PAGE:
Rick returned in force as the night descended and I had been riding for around 6 hours, with the guys from Brighton MTB who took it in turns to chat as we passed the time rhythmically railing the same lines over and over, they were courteously allowing me to seek the smoothest line, something that would prove to be so important later on when tendons and aches started to niggle away at me. The mind can catastrophically hijack you on a long ride such as this and it often amazes me how much of a boost I get from focusing on catching someone up ahead, or when a loved one appears and I want to let them think that I am not suffering.

At 10 on the dot as promised, Shirley Price
, Chair of ESAB appeared, as if by magic, with a flask of hot coffee to revive my soul as I allowed myself a minute or so to gulp it down and to fill her in on my progress. Shirley promised to be back at 7 with more of the same and disappeared back into the night for a well earned rest. Shirley is no ordinary 82 year old and she spends her time raising money for ESAB by doing stuff most of us could only dream of. In the last few years she has done a wing walk on a bi-plane and a 12000ft parachute jump. For her 85 th birthday she wants to paraglide over Mont-Blanc… She has booked it already!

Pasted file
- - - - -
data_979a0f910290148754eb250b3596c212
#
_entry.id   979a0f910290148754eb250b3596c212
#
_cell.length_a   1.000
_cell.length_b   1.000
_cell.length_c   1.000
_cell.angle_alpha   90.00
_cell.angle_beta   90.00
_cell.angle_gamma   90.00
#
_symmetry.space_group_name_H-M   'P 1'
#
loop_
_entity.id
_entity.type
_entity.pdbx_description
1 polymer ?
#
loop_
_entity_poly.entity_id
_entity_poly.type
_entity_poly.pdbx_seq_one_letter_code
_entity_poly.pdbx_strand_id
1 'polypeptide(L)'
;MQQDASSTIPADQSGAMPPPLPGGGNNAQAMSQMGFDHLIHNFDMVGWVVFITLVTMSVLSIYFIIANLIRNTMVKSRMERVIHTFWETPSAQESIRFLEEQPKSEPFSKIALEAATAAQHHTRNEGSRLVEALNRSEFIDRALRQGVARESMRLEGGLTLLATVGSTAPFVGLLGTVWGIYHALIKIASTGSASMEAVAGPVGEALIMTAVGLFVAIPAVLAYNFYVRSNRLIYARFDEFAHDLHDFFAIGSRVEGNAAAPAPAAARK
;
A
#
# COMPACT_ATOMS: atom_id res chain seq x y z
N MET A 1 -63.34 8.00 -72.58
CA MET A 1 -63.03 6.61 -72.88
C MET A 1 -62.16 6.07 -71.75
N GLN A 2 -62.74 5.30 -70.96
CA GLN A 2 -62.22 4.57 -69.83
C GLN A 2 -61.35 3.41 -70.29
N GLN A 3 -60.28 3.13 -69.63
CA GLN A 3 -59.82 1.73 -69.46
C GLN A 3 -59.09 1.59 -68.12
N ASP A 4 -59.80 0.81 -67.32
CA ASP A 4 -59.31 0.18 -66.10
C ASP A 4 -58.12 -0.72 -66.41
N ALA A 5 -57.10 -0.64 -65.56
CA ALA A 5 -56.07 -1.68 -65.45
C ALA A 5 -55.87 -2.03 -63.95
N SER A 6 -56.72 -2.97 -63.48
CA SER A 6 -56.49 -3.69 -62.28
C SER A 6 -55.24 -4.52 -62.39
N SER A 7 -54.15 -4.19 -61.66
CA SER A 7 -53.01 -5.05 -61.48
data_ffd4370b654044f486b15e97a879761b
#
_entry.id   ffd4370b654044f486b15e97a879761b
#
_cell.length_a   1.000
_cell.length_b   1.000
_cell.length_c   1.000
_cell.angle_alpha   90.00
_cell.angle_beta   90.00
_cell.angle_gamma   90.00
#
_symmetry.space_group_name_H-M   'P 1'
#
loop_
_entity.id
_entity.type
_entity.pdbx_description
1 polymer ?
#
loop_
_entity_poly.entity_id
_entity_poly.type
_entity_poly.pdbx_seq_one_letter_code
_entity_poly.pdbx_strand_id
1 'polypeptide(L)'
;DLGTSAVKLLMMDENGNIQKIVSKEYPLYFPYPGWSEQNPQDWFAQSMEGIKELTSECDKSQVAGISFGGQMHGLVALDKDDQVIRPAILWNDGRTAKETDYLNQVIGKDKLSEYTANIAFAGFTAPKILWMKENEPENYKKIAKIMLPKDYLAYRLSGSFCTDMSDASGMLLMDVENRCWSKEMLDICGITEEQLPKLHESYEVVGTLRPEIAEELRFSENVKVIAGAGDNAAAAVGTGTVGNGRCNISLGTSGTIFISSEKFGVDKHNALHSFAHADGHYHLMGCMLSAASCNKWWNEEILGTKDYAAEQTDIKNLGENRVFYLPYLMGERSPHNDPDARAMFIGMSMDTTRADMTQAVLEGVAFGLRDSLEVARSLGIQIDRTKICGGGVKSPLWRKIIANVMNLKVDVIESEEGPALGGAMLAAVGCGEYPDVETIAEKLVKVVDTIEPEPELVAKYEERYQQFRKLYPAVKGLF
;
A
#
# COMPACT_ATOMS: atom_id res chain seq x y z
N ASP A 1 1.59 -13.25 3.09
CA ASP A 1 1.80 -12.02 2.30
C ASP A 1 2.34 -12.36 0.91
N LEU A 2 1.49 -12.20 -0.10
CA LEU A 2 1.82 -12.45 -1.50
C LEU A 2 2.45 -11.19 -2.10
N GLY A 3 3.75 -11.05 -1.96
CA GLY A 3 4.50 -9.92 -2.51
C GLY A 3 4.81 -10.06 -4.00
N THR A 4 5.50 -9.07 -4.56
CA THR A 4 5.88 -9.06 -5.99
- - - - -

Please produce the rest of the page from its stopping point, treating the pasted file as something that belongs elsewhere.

I spent a while then just riding the route, shutting down unnecessary noise in my body, focusing on the line I was riding, as the last light disappeared I was thankful for my faithful USE Revo which has never put a foot wrong in nearly 2 years of constant use. 800 lumens of free light with excellent optics powered by a hub dynamo that is so efficient, I kept it running for 48 hours feeling no drag whatsoever. The bike was going great and I felt good after feeling a little unsure at the start.

Rory Hitchens, scared the life out of me, as he appeared with his colleague, Nigel after a couple of hours of riding on my own. Between laps we grabbed a sentence at a time on my progress and Rory told me that he had put the word out to the mountain-biking world in Brighton and also to Road CC who were publishing the record attempt online. All of this seemed to add force to my pedal strokes as I climbed at the limit of my gear repeating every 5 minutes knowing that I would have a brief respite to recover before heading up the next climb. Rory found the best vantage point for some photos and some abbreviated encouragement, peppered with news and advice. I sped up as I wanted to hear the next installment. 

As I stopped for a break Rory gave me a welcome treat of hot chocolate,
nectar after about 10 hours riding. I had covered 100 miles and was feeling fresh, while pacing my effort, allowing myself glimpses into the task ahead, well aware that I had 38 hours to go. Rory had also raided his energy supplies and showed me caffeinated and regular Clif Bloks and bars which over the next couple of hours would fuel me as I rode to my first proper break at 330 am. On multi day rides I find that I need sleep like anyone else. I can ride a 24 in one go without a sleep but 2 or more days and I find that I need to get some shut eye. I planned to sleep from 330-5am an hour and a half to fool my body into thinking I had slept all night. I read somewhere that if you have a complete REM cycle of sleep you can wake easily and feel revived enough for another long day in the saddle. I had been up since 5 thinking, sorting and then riding so sleep was my next treat at 330.

The Iron Man Came to The Top of the Hill..